Brigid Alverson looks at how bookstore sales went up this year:
Why the sharp turnaround? ICv2 attributes it to the Borders bankruptcy and the subsequent liquidation sales…. What I take away from this is that books are too expensive. E-books and online sites like Amazon have been eating away at bookstore sales for years, but apparently you can increase sales of print books in brick-and-mortar stores simply by decreasing the prices…. From everything I’m seeing, sales of e-books continued to climb during that period, which suggests a tantalizing possibility: The market as a whole, print and digital, online and brick-and-mortar, could continue to increase, if only books were cheaper.
I’m with Brigid on often seeing prices on books higher than I’m willing to spend (with the very large caveat that I’m incredibly spoiled by getting some for free as review copies, which can set your scale at the wrong level very quickly). But I’d make a slight emendation to this. Based on seeing my local Borders liquidation sales, it’s not whether books are cheaper, it’s whether people *think* they’re getting a deal. People were walking up to the register with stacks of titles at the time. If you did the math, those books could be gotten cheaper at Amazon, but when they saw that 20% off (or higher), they wanted them more, and they were willing to shell out because they felt like a smart shopper taking advantage.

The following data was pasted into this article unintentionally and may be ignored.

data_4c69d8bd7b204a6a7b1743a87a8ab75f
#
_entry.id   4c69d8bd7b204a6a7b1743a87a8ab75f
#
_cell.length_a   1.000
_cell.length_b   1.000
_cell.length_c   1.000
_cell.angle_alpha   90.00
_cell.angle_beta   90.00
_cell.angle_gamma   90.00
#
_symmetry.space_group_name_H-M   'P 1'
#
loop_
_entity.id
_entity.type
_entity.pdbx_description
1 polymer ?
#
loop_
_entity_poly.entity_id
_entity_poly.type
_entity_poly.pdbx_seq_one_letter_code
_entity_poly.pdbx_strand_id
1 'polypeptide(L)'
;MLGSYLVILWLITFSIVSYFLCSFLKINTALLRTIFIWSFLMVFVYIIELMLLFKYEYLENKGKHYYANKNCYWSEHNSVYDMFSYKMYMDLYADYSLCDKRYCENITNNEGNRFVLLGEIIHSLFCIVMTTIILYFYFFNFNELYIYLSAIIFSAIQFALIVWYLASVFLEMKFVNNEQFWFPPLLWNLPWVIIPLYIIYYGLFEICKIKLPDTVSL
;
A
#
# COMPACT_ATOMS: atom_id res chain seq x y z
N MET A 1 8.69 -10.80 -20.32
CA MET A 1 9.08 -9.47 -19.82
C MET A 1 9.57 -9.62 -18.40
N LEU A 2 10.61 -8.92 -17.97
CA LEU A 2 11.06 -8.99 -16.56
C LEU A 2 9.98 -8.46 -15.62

That’s one of the problems with ebooks. They feed that discount drive when you compare them to print copies. If the book is “worth” $24, but you’re paying $9.99, score! That’s what publishers don’t get when they make the argument that it takes the same amount of work to make a digital book as it does a print one. People would rather pay $10 for something marked $15 and 30% off than they would pay $10 for something that lists at $10. Digital books don’t have discounts, which is why people compare them to the print version prices and feel cheated when they’re the same.
One exception to that is DC’s 99-cent comiXology one-day sales. Those are smart because they feed that same “I need to buy it now to pay less” urge. I’m very curious to see what happens with DC’s digital sales for its new titles once the price drops after their first month of release.